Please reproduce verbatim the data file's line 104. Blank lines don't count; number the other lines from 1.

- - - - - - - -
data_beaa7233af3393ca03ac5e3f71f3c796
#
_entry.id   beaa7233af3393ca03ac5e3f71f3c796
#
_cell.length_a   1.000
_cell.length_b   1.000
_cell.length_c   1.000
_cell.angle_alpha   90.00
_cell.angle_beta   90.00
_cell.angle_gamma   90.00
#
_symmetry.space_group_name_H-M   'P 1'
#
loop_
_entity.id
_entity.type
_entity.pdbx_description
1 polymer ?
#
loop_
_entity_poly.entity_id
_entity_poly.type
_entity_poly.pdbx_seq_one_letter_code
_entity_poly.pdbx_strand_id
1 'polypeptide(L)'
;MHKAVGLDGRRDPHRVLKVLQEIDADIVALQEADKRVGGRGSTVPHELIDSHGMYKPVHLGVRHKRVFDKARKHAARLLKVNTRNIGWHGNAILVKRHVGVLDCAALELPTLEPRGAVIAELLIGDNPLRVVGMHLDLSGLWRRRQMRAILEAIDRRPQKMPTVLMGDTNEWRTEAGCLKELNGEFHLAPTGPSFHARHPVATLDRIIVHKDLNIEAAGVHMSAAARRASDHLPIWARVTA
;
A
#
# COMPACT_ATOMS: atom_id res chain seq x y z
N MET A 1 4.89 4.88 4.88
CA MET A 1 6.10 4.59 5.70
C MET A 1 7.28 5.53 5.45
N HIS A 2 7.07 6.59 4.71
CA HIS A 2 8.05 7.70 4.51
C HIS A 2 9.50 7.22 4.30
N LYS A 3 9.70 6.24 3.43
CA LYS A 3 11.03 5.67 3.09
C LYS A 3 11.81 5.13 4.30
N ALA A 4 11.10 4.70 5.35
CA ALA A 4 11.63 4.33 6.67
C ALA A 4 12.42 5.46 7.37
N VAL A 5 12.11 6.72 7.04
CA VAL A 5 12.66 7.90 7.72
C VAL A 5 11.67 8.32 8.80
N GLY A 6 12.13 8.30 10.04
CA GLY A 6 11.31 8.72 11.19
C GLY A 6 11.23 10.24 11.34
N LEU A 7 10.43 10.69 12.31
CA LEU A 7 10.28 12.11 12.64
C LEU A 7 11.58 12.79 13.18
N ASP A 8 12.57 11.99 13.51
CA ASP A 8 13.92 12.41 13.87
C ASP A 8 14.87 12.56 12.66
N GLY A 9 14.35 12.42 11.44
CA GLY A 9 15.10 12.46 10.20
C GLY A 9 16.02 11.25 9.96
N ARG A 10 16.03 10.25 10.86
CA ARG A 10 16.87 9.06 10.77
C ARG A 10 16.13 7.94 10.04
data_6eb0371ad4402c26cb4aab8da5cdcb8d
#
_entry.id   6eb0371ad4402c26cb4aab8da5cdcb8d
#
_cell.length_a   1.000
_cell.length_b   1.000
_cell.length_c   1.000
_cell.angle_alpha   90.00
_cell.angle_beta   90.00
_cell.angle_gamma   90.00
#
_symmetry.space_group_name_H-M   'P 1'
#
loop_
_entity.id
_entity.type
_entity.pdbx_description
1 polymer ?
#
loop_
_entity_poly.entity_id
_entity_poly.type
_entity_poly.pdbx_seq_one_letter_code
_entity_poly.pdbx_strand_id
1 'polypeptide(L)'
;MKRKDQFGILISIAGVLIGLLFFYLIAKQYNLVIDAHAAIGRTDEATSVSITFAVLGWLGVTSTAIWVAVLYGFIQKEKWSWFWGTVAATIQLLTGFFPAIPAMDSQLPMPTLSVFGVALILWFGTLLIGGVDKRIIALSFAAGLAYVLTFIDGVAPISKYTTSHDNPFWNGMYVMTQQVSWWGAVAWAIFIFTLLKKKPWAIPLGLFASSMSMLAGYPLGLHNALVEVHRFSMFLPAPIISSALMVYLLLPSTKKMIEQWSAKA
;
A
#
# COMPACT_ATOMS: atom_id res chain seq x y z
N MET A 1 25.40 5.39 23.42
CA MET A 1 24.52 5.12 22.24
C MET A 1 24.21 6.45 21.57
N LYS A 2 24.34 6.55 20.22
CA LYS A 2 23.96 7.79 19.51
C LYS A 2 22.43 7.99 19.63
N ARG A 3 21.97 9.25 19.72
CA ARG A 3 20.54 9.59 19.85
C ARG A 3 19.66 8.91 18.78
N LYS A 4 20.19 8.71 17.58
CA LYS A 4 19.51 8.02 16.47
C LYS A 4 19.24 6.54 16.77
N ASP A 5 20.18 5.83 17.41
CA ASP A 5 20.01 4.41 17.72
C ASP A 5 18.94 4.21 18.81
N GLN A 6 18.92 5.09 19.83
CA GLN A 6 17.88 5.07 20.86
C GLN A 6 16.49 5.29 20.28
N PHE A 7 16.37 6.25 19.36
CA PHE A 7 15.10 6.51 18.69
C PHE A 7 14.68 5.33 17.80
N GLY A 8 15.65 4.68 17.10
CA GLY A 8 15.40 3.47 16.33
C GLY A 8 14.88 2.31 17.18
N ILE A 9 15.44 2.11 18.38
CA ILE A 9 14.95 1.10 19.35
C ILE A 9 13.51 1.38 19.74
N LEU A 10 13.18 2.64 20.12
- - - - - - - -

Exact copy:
CA ASP A 5 20.01 4.41 17.72